Marx fans have been looking for MIDI versions of their favorite tunes from the shows and movies for years. I have created several Marx MIDI files and borrowed one - all in stereo - and am posting them here for the amusement of you, the viewer. I hope you enjoy them. There's more to come!
Gus Edwards' Postal Telegraph Boys - 1906
After a fairly harrowing experience with The LeRoy Trio, which found Groucho Marx stranded in Cripple Creek, Colorado, in 1905 (he tried work driving a grocery wagon between Cripple Creek and Victor before his mother finally bailed him out), he landed a job with Gus Edwards in a production called Boys and Girls. Groucho was featured on a Gus Edwards original, with lyrics by Ed Madden. The song was called Farewell Killarney, and you can see a scan of the cover art from the sheet music (note Groucho's photo taken some six or seven years earlier on the cover), along with the lyrics from this epic, here.
Home Again - 1915
Do Not Say Goodbye
Do Not Say Good-Bye was written by Leonard Marx (Chico) in 1915 and featured in the Marxes' vaudeville production, Home Again. If you'd like to see the cover art from the sheet music, as well as the song lyrics, click here. This song was downloaded from The Lester S. Levy Sheet Music Collection site of Johns Hopkins University. This site features an index of some 29,000-plus pieces of music published between 1780 and 1960. Public domain pieces published before 1925 are available for download - a truly exceptional site. (Thanks to Kathy Biehl for hipping me to this place.)
The Cocoanuts - 1925
In the motion picture version of The Cocoanuts, Robert Adams and Polly Potter had a duet at the beginning of Act I. Not so in the Broadway production, where each had a solo. After his betrothal to Miss Potter, Mr. Adams had a song with "The Boys," called Lucky Boy. Here are the lyrics.
Florida By The Sea
Florida By The Sea was just part of the opening/overture in the movie version of The Cocoanuts. In the stage version, it was presented in its entirety toward the end of Act I (just before "The Monkey Doodle Doo"). In a program from the Broadway show, Zeppo is listed as the performer (along with Lehman Byck and the Cocoanut Grove Girls and Boys) of this tune and I, for one, would love to have heard him sing it. The link at the top of this paragraph points to a MIDI version of the entire tune. You can sing along to the lyrics by clicking this link.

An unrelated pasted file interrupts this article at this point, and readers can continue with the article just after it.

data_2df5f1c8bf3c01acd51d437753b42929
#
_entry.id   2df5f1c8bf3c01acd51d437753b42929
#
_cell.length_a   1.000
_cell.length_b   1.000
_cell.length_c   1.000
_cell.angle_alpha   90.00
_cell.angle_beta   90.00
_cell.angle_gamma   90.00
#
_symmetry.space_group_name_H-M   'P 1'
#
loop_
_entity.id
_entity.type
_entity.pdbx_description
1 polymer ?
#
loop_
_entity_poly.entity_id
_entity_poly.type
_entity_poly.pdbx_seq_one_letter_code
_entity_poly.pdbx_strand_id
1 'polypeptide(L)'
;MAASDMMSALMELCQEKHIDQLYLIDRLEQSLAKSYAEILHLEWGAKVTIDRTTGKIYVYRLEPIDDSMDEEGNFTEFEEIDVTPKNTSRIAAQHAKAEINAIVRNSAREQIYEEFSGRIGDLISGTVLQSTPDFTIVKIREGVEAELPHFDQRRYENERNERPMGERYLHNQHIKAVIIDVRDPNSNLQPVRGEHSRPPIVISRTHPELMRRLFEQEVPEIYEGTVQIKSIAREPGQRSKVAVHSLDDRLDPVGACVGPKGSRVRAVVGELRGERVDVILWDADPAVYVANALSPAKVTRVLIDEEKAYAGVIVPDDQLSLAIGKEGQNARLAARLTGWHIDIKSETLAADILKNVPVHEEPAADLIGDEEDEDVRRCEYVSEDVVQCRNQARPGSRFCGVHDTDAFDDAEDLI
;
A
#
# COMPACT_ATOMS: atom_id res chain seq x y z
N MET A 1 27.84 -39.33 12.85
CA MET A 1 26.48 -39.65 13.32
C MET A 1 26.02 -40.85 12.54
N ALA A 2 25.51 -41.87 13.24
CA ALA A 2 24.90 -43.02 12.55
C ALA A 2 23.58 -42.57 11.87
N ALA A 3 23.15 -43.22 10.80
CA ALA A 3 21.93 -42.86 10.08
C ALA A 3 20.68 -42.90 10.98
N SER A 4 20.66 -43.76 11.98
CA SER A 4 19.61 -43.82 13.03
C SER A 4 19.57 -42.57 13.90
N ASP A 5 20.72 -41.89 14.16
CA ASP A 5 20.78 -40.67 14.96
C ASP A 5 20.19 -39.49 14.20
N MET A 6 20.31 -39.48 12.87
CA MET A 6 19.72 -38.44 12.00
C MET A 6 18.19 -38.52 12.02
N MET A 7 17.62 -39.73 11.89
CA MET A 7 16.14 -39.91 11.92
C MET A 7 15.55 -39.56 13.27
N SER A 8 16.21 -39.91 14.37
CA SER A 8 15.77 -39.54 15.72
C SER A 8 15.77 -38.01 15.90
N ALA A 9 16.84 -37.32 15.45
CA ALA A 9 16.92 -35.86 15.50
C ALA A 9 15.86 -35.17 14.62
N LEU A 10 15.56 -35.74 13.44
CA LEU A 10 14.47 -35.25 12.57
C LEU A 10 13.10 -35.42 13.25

The Monkey Doodle Doo!
Here's one of the numbers that many Marx fans fast-forward through when watching the film version of The Cocoanuts on video. Well, I happen to like The Monkey Doodle Doo!
Animal Crackers - 1928
The stage version of Animal Crackers featured a song which was not included in the movie version. If you've never seen this show performed on the stage, then this will likely be your first opportunity to hear Kalmar and Ruby's The Musketeers. If you'd like to try and sing along, here are the lyrics.
Watching The Clouds Roll By
Actually, though, I perpetrated an understatement in the previous paragraph. There was more than one song in the stage version of Animal Crackers that never made it to the silver screen. This is, in my opinion, one of the prettiest melodies ever written by Kalmar and Ruby, with a typically offbeat lyric. There are only two reasons I can think of for not including Watching The Clouds Roll By in the movie. The first would be time constraints, as the stage play was much longer than the typical movie length of the time. But perhaps more important was the fact that one of the characters singing this love song wasn't even in the movie version. (This would be the newspaper writer, Mary Stewart, who was the love interest of John Parker on stage. In case you think Arabella was shortchanged in the original, she, too, had a different love interest - another newspaper writer by the name of Wally Winston.) If you're interested in singing along, Here are the lyrics.